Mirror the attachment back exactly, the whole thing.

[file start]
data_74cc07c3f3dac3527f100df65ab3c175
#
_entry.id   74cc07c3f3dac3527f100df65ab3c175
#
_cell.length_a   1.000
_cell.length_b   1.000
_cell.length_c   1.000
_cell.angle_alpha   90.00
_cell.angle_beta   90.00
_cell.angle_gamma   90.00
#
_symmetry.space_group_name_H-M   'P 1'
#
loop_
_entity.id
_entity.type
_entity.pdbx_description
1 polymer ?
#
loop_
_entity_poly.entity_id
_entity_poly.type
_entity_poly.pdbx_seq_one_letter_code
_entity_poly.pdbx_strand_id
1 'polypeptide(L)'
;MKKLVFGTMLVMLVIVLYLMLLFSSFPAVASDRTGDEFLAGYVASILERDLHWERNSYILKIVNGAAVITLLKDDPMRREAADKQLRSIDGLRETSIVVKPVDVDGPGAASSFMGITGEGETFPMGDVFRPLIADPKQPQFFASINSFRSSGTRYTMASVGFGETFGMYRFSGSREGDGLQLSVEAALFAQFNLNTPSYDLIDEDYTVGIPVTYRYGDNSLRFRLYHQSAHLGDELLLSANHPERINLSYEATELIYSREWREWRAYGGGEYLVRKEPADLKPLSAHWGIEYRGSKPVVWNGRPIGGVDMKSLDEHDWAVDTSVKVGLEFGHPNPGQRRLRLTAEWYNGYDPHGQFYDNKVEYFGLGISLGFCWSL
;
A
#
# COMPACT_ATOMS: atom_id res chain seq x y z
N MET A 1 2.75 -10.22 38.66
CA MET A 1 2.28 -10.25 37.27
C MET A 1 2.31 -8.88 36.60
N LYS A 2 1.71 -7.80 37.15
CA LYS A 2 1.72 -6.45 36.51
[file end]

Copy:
data_74cc07c3f3dac3527f100df65ab3c175
#
_entry.id   74cc07c3f3dac3527f100df65ab3c175
#
_cell.length_a   1.000
_cell.length_b   1.000
_cell.length_c   1.000
_cell.angle_alpha   90.00
_cell.angle_beta   90.00
_cell.angle_gamma   90.00
#
_symmetry.space_group_name_H-M   'P 1'
#
loop_
_entity.id
_entity.type
_entity.pdbx_description
1 polymer ?
#
loop_
_entity_poly.entity_id
_entity_poly.type
_entity_poly.pdbx_seq_one_letter_code
_entity_poly.pdbx_strand_id
1 'polypeptide(L)'
;MKKLVFGTMLVMLVIVLYLMLLFSSFPAVASDRTGDEFLAGYVASILERDLHWERNSYILKIVNGAAVITLLKDDPMRREAADKQLRSIDGLRETSIVVKPVDVDGPGAASSFMGITGEGETFPMGDVFRPLIADPKQPQFFASINSFRSSGTRYTMASVGFGETFGMYRFSGSREGDGLQLSVEAALFAQFNLNTPSYDLIDEDYTVGIPVTYRYGDNSLRFRLYHQSAHLGDELLLSANHPERINLSYEATELIYSREWREWRAYGGGEYLVRKEPADLKPLSAHWGIEYRGSKPVVWNGRPIGGVDMKSLDEHDWAVDTSVKVGLEFGHPNPGQRRLRLTAEWYNGYDPHGQFYDNKVEYFGLGISLGFCWSL
;
A
#
# COMPACT_ATOMS: atom_id res chain seq x y z
N MET A 1 2.75 -10.22 38.66
CA MET A 1 2.28 -10.25 37.27
C MET A 1 2.31 -8.88 36.60
N LYS A 2 1.71 -7.80 37.15
CA LYS A 2 1.72 -6.45 36.51